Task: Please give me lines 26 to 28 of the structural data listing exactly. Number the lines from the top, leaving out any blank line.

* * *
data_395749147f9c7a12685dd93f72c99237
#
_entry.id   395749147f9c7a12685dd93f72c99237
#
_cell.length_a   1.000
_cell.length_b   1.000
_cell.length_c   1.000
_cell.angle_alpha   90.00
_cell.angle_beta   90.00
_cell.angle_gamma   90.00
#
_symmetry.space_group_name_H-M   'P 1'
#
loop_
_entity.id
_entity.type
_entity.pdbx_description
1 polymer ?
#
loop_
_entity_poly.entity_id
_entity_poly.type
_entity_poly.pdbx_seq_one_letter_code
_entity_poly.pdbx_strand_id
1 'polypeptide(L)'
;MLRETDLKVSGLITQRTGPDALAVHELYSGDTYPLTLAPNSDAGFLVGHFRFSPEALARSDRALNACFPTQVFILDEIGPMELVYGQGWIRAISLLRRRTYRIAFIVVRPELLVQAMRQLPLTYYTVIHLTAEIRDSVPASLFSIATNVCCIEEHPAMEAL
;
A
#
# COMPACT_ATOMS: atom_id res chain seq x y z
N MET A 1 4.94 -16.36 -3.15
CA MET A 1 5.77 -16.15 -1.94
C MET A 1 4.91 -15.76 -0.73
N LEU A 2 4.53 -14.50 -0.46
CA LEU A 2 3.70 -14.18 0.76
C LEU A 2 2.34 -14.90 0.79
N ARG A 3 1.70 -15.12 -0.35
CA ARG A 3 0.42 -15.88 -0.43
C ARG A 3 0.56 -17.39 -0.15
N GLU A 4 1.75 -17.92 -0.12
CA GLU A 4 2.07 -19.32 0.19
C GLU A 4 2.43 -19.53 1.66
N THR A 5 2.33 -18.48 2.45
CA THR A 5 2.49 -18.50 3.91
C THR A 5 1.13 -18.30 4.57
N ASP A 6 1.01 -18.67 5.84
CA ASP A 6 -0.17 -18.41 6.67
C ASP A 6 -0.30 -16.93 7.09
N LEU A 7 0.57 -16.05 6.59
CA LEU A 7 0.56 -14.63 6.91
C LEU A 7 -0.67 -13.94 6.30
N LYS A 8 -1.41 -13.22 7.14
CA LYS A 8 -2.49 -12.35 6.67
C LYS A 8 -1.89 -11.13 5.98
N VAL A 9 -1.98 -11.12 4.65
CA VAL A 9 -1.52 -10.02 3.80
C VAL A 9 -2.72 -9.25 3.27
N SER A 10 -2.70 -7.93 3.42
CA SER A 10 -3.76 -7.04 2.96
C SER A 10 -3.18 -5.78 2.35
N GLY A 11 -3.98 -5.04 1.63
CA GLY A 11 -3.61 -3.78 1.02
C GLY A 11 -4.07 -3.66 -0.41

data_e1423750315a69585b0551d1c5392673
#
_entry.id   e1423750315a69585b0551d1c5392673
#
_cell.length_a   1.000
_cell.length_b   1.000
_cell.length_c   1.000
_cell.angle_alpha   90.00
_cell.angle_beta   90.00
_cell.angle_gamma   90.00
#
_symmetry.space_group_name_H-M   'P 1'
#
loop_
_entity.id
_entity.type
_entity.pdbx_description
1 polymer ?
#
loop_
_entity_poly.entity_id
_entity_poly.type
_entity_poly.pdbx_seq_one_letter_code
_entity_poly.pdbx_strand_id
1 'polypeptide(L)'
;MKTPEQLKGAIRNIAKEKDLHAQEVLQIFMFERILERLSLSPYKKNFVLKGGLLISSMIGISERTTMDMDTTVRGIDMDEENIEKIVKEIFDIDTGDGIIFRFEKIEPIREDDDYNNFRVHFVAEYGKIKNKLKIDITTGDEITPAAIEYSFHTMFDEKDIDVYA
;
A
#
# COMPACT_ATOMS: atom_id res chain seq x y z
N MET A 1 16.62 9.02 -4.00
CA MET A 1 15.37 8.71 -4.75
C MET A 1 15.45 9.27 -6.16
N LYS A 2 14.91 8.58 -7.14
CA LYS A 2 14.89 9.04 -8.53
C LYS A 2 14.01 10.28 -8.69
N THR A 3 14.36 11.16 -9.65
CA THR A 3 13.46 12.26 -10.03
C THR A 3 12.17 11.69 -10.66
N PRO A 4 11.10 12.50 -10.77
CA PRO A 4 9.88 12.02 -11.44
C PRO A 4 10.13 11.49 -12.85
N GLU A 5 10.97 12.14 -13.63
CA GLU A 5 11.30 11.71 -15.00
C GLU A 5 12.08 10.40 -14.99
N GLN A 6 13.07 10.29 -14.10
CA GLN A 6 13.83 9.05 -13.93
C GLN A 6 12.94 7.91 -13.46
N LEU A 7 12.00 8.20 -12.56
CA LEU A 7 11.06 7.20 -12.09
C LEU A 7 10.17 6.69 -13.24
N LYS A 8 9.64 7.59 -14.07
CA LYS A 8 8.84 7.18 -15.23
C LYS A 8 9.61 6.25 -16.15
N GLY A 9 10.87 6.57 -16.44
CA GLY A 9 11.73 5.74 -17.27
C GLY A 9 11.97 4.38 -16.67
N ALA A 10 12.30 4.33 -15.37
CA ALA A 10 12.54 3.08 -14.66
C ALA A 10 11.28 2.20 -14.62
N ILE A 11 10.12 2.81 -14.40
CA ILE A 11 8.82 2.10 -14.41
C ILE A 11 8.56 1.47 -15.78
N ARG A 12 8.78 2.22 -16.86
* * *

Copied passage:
;MLRETDLKVSGLITQRTGPDALAVHELYSGDTYPLTLAPNSDAGFLVGHFRFSPEALARSDRALNACFPTQVFILDEIGPMELVYGQGWIRAISLLRRRTYRIAFIVVRPELLVQAMRQLPLTYYTVIHLTAEIRDSVPASLFSIATNVCCIEEHPAMEAL
;
A